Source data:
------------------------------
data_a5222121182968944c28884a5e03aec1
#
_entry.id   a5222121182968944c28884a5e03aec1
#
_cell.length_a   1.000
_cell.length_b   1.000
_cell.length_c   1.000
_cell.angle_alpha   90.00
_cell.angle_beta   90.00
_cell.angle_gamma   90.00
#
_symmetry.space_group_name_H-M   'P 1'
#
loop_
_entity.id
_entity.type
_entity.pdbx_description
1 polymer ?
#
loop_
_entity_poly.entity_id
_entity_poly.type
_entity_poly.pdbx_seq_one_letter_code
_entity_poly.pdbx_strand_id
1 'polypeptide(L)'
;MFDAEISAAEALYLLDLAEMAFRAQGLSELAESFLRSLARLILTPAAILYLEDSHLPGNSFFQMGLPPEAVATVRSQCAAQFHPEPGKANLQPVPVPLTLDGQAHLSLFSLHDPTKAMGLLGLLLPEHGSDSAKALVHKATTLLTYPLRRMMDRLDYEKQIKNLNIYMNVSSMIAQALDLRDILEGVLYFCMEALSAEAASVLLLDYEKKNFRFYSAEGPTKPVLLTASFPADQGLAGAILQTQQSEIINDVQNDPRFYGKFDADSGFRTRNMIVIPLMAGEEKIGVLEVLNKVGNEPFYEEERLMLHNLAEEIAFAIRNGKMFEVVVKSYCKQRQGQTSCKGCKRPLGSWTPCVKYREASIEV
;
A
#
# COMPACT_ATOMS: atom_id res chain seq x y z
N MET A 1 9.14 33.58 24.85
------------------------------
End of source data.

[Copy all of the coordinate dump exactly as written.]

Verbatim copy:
data_a5222121182968944c28884a5e03aec1
#
_entry.id   a5222121182968944c28884a5e03aec1
#
_cell.length_a   1.000
_cell.length_b   1.000
_cell.length_c   1.000
_cell.angle_alpha   90.00
_cell.angle_beta   90.00
_cell.angle_gamma   90.00
#
_symmetry.space_group_name_H-M   'P 1'
#
loop_
_entity.id
_entity.type
_entity.pdbx_description
1 polymer ?
#
loop_
_entity_poly.entity_id
_entity_poly.type
_entity_poly.pdbx_seq_one_letter_code
_entity_poly.pdbx_strand_id
1 'polypeptide(L)'
;MFDAEISAAEALYLLDLAEMAFRAQGLSELAESFLRSLARLILTPAAILYLEDSHLPGNSFFQMGLPPEAVATVRSQCAAQFHPEPGKANLQPVPVPLTLDGQAHLSLFSLHDPTKAMGLLGLLLPEHGSDSAKALVHKATTLLTYPLRRMMDRLDYEKQIKNLNIYMNVSSMIAQALDLRDILEGVLYFCMEALSAEAASVLLLDYEKKNFRFYSAEGPTKPVLLTASFPADQGLAGAILQTQQSEIINDVQNDPRFYGKFDADSGFRTRNMIVIPLMAGEEKIGVLEVLNKVGNEPFYEEERLMLHNLAEEIAFAIRNGKMFEVVVKSYCKQRQGQTSCKGCKRPLGSWTPCVKYREASIEV
;
A
#
# COMPACT_ATOMS: atom_id res chain seq x y z
N MET A 1 9.14 33.58 24.85